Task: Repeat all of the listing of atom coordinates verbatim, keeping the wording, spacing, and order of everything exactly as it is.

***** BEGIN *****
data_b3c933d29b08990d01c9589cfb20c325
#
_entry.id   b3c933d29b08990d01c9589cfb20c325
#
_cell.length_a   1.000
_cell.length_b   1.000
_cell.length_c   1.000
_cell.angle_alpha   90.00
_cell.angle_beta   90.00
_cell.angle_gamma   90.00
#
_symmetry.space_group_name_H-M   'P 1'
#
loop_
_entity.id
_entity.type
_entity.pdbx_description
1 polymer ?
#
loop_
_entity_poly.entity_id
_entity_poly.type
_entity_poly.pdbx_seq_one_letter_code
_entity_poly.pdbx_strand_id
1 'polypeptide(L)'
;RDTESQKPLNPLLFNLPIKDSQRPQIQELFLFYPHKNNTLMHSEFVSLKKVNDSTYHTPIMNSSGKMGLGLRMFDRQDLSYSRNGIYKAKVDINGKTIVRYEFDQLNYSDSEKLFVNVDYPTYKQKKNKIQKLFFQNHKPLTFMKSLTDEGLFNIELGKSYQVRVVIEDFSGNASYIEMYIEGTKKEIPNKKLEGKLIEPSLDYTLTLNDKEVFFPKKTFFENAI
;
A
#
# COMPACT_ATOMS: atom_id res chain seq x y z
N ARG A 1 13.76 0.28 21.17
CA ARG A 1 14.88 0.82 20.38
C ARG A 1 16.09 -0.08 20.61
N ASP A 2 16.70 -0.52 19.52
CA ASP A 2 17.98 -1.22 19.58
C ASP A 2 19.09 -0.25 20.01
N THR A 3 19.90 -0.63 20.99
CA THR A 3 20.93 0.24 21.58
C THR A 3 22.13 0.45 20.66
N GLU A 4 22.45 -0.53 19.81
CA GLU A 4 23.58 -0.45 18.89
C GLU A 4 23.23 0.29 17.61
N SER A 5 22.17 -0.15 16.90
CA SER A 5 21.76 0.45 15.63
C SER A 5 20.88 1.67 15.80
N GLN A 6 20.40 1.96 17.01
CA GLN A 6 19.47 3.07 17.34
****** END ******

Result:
data_b3c933d29b08990d01c9589cfb20c325
#
_entry.id   b3c933d29b08990d01c9589cfb20c325
#
_cell.length_a   1.000
_cell.length_b   1.000
_cell.length_c   1.000
_cell.angle_alpha   90.00
_cell.angle_beta   90.00
_cell.angle_gamma   90.00
#
_symmetry.space_group_name_H-M   'P 1'
#
loop_
_entity.id
_entity.type
_entity.pdbx_description
1 polymer ?
#
loop_
_entity_poly.entity_id
_entity_poly.type
_entity_poly.pdbx_seq_one_letter_code
_entity_poly.pdbx_strand_id
1 'polypeptide(L)'
;RDTESQKPLNPLLFNLPIKDSQRPQIQELFLFYPHKNNTLMHSEFVSLKKVNDSTYHTPIMNSSGKMGLGLRMFDRQDLSYSRNGIYKAKVDINGKTIVRYEFDQLNYSDSEKLFVNVDYPTYKQKKNKIQKLFFQNHKPLTFMKSLTDEGLFNIELGKSYQVRVVIEDFSGNASYIEMYIEGTKKEIPNKKLEGKLIEPSLDYTLTLNDKEVFFPKKTFFENAI
;
A
#
# COMPACT_ATOMS: atom_id res chain seq x y z
N ARG A 1 13.76 0.28 21.17
CA ARG A 1 14.88 0.82 20.38
C ARG A 1 16.09 -0.08 20.61
N ASP A 2 16.70 -0.52 19.52
CA ASP A 2 17.98 -1.22 19.58
C ASP A 2 19.09 -0.25 20.01
N THR A 3 19.90 -0.63 20.99
CA THR A 3 20.93 0.24 21.58
C THR A 3 22.13 0.45 20.66
N GLU A 4 22.45 -0.53 19.81
CA GLU A 4 23.58 -0.45 18.89
C GLU A 4 23.23 0.29 17.61
N SER A 5 22.17 -0.15 16.90
CA SER A 5 21.76 0.45 15.63
C SER A 5 20.88 1.67 15.80
N GLN A 6 20.40 1.96 17.01
CA GLN A 6 19.47 3.07 17.34